High-fat, PCB-rich milk
There is another problem with orcas and other toothed whales. "The milk of the females, which is extremely high in fat (up to 30 percent), contains a great deal of PCB, so the mothers pass large amounts of these substances on to their offspring when they suckle," explains Fabian Ritter. But this means that the orcas off the Scottish coast, for example, get into trouble twice: On the one hand, the PCBs severely limit fertility. If an orca calf is born, it takes over many PCBs from its mother, which weaken its immune system. The few calves therefore often die early from infections.
When the researchers led by Rune Dietz examined orca populations worldwide and simulated their development over the next hundred years in a large number of model calculations, very different developments emerged for different marine regions: Scientists found particularly high PCB concentrations in the orcas off the coasts of the highly industrialized regions: off Scotland and near Gibraltar or off Japan and off the Pacific coast in southern Canada. There, in turn, the killer whales, which feed on large animals such as seals, tuna or sharks, are particularly affected, while the orcas, which rely on herrings and other smaller prey, have significantly fewer PCBs in their fat. The model calculations therefore show that killer whales in the Southern Ocean or off Iceland and Norway will not do so badly in future with regard to PCB pollution, while populations like those in Scotland suffer particularly badly and are threatened with extinction.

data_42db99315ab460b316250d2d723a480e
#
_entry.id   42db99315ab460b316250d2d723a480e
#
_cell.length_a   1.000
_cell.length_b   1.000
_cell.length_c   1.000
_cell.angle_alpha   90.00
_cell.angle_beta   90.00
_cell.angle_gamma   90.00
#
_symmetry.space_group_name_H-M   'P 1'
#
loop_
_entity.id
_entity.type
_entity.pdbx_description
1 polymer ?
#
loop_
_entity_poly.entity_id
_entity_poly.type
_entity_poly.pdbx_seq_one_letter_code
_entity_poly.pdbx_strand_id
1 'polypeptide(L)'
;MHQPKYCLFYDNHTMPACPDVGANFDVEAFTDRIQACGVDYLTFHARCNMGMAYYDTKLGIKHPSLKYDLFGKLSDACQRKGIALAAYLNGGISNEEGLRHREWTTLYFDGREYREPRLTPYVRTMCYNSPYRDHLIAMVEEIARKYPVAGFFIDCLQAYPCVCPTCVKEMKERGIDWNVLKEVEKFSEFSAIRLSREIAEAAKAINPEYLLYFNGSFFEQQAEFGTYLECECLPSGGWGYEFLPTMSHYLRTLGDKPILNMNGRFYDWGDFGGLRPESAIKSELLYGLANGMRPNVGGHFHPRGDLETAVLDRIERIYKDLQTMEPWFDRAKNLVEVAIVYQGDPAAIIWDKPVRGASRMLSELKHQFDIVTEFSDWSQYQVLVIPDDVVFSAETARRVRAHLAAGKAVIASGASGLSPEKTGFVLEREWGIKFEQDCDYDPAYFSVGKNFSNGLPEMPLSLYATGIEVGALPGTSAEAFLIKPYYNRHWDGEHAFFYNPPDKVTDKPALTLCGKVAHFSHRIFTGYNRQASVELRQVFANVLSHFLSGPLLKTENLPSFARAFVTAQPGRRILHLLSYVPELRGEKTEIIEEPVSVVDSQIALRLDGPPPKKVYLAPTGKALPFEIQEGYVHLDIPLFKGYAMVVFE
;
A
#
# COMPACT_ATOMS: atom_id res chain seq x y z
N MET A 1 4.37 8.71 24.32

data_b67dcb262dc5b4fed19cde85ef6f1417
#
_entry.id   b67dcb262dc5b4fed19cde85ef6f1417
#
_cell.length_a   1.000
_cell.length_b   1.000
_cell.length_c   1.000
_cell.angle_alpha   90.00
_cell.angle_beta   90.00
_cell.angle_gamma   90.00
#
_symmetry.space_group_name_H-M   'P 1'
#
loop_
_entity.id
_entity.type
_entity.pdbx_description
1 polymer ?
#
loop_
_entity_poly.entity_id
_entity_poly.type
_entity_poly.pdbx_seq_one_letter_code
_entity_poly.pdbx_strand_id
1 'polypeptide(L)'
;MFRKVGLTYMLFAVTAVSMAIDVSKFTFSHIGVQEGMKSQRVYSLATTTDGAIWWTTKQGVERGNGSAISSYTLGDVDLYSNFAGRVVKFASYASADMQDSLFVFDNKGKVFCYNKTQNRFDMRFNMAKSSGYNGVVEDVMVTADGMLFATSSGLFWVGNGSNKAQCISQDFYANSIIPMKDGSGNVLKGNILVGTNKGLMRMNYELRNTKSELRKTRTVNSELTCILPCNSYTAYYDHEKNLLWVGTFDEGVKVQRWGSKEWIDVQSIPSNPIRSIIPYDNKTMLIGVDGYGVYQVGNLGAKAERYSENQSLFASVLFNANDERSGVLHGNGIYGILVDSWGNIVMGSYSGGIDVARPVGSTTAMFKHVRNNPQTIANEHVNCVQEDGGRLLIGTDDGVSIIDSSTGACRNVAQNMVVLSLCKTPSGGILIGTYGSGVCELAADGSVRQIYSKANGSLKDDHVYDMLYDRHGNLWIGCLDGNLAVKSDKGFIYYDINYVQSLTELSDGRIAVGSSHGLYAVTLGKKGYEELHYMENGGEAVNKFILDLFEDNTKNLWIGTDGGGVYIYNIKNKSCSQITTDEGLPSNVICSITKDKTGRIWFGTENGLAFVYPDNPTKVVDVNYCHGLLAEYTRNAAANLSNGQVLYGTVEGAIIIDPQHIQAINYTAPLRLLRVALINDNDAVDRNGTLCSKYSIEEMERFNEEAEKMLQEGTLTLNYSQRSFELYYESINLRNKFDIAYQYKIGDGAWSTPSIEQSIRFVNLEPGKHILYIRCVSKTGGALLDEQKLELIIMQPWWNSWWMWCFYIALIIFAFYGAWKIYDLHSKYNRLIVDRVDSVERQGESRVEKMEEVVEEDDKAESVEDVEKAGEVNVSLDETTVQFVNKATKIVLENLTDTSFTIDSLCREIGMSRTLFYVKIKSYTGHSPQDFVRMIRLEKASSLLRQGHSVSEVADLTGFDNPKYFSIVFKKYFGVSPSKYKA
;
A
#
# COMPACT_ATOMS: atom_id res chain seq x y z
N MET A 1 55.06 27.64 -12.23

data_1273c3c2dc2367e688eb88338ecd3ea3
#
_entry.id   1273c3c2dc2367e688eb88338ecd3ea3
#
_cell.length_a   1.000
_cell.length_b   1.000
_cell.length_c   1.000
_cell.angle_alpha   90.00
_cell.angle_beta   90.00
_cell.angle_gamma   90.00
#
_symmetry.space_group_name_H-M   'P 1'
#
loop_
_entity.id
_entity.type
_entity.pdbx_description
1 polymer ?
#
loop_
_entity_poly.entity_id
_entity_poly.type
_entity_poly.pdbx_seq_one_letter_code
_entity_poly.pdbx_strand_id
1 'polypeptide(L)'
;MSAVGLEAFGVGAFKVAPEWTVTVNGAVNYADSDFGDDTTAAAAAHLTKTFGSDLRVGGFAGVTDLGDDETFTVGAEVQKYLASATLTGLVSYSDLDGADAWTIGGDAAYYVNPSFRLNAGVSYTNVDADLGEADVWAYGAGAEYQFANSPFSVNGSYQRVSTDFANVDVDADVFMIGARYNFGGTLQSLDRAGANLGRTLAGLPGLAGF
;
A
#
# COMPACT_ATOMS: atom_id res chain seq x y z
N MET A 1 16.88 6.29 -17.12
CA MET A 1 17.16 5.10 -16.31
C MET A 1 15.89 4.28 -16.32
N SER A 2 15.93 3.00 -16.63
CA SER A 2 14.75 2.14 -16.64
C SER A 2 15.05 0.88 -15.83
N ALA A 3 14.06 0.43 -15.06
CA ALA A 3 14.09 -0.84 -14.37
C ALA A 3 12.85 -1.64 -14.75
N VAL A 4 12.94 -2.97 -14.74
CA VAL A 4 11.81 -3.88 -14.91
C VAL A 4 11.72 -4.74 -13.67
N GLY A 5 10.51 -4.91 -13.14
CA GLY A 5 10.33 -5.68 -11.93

With the orcas, the situation is aggravated somewhat by the fact that their behavior is very much determined by traditions within the respective population: the young learn from the experienced killer whales, of which the females can live to be 80 or 90 years old, how to prey with sophisticated hunting techniques makes. The groups specialize in different animals: some primarily hunt herrings, others become specialists in salmon, prey on seals or even overpower large sharks or stingrays. The young learn from the old, which also makes them inflexible: "With this strong specialization, the animals cannot simply switch to herrings, for example, when their previous salmon prey is running out," explains Fabian Ritter. So when the fishermen on the west coast of North America strongly decimate the salmon stocks, the orcas, which specialize in salmon, are also starving and are also heavily contaminated by PCBs and other environmental toxins. And because not only orcas, but also other toothed whales have a number of other problems, from overfishing to underwater noise, the situation for the killer whales as a whole is likely to be and will be considerably more difficult than the model calculations on PCB contamination alone suggest.